Depression and Anxiety Disorder
Depression affects more than 300 million people globally. Untreated depression can lead to suicide, the second cause of death in people between 15 and 29 years of age.
Chronic stress and trauma in the first years of life have been associated with vulnerability to depression. A complex interaction between the genetic and environmental factors is involved in the pathophysiology of the disease.
Among the obstacles that prevent efficient care are the following:
Lack of resources and trained health staff
Stigmatization of mental disorders
Inaccurate or erroneous clinical assessment
In countries with different income levels, the people with depression are frequently given an incorrect diagnosis, while others who are not afflicted by this condition are often diagnosed erroneously and treated with anti-depressants.
Better understanding and knowledge of the disease is required because more than half of those affected worldwide do not receive an efficacious treatment.
Several brain regions are involved in the depression etiology, including the hippocampus, the amygdala, the nucleus accumbens, the nucleus striatum, the insula, the medial thalamus, and regions of the frontal cortex.
The hippocampus and prefrontal cortex formation have a two-way interaction to regulate several cognitive functions and process the emotional information. There is a strong neural synchrony between both regions during behavior and their functional interaction is regulated by oscillations. The neural group made up by the hippocampus cells and the prefrontal cortex influence each other like a circuit in the modulation of emotional and cognitive processes.
The hippocampus plays a key role in the stress-induced deregulation of the hypothalamus-pituitary-adrenal axis.
The imaging studies in patients with depression have shown a reduction in the hippocampus volume and it represents the most frequent disorder in the brain structures in depression. Minor but consistent reductions have been reported as well in the frontopolar cortex.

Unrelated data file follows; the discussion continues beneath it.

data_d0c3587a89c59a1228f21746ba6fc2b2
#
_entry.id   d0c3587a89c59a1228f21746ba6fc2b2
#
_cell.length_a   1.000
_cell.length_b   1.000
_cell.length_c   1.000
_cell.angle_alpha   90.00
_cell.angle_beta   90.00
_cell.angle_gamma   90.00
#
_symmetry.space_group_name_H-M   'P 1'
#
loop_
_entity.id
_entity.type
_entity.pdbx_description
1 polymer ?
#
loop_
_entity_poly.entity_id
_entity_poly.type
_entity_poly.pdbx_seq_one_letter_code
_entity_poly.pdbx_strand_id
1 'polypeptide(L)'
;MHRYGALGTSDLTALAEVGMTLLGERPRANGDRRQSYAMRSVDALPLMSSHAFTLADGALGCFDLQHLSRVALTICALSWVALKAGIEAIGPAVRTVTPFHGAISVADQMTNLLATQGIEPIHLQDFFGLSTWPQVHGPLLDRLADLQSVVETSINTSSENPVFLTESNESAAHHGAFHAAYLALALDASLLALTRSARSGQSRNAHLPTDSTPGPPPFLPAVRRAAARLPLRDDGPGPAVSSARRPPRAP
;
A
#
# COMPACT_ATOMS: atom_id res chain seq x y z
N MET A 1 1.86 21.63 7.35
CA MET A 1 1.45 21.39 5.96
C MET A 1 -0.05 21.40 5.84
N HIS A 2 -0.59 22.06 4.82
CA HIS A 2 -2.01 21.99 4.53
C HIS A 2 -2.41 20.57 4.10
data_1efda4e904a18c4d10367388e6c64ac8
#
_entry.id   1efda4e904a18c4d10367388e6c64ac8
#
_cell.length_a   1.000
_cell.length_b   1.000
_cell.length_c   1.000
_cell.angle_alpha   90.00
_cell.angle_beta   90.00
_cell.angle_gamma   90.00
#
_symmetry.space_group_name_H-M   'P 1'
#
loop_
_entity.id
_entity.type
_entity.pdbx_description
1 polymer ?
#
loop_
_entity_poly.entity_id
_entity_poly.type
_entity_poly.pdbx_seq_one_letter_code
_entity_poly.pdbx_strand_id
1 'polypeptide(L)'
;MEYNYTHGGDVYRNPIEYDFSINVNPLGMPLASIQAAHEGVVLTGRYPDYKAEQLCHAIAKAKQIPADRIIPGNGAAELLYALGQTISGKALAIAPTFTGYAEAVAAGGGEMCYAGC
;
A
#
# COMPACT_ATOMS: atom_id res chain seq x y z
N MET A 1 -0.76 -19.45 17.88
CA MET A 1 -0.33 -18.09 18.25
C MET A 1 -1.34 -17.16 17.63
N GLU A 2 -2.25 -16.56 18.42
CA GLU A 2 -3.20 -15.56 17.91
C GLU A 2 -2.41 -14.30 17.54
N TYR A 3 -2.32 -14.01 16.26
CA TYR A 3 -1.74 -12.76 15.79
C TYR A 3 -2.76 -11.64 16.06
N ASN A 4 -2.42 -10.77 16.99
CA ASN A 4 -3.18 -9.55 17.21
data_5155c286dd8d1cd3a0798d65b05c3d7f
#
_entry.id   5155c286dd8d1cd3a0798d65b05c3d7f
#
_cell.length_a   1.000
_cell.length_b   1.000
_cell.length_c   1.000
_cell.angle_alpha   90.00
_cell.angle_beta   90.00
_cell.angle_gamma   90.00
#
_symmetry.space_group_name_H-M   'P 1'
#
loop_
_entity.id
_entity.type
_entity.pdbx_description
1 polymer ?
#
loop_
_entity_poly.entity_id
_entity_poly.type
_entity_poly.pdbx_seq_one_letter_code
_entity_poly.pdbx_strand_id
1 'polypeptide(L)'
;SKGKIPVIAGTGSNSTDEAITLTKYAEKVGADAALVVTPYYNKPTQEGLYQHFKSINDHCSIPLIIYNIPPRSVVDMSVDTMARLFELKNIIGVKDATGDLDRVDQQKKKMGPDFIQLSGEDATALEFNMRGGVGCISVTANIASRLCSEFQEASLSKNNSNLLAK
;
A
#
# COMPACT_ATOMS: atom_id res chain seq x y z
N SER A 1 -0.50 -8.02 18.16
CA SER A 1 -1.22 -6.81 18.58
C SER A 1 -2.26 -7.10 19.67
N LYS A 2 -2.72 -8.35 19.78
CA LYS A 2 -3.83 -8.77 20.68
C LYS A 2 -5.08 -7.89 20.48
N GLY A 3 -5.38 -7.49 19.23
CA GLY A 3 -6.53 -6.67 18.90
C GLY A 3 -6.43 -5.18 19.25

The high corticosterone levels that result from the deregulation of the hypothalamus-pituitary-adrenal axis are considered to be contributing factors in the hippocampus reduction seen in patients with major depressive disorder.
The neurophysiological studies, especially during the event-associated potentials, show a severe voltage or power reduction in frontopolar and temporal regions during tasks that involve attention, verbal memory, and emotional process. This voltage deficit is related directly to hypoactivity of the dopaminergic circuit in charge of activating the memory, attention, and motivation circuits.
For the above reasons, the depression approach must be focused first on detecting the disorders of circuits and regions mentioned and on differentiating other depression types, like those seen in bipolar disorder and schizophrenia, which result from other causes.
The patients with major depressive disorder frequently show cognitive deficiencies, like difficulties in attention, information processing, work memory, and executive function. It is worth stressing that all of these traits are not present in all the depressed patients, because some abnormalities have been reported in certain specific subgroups.
However, before the persistence of these deficiencies despite their mood improvement requires further efforts to understand the interrelationship between the cognitive dysfunction and depression and to prescribe treatments targeted specifically to this aspect of the disease.
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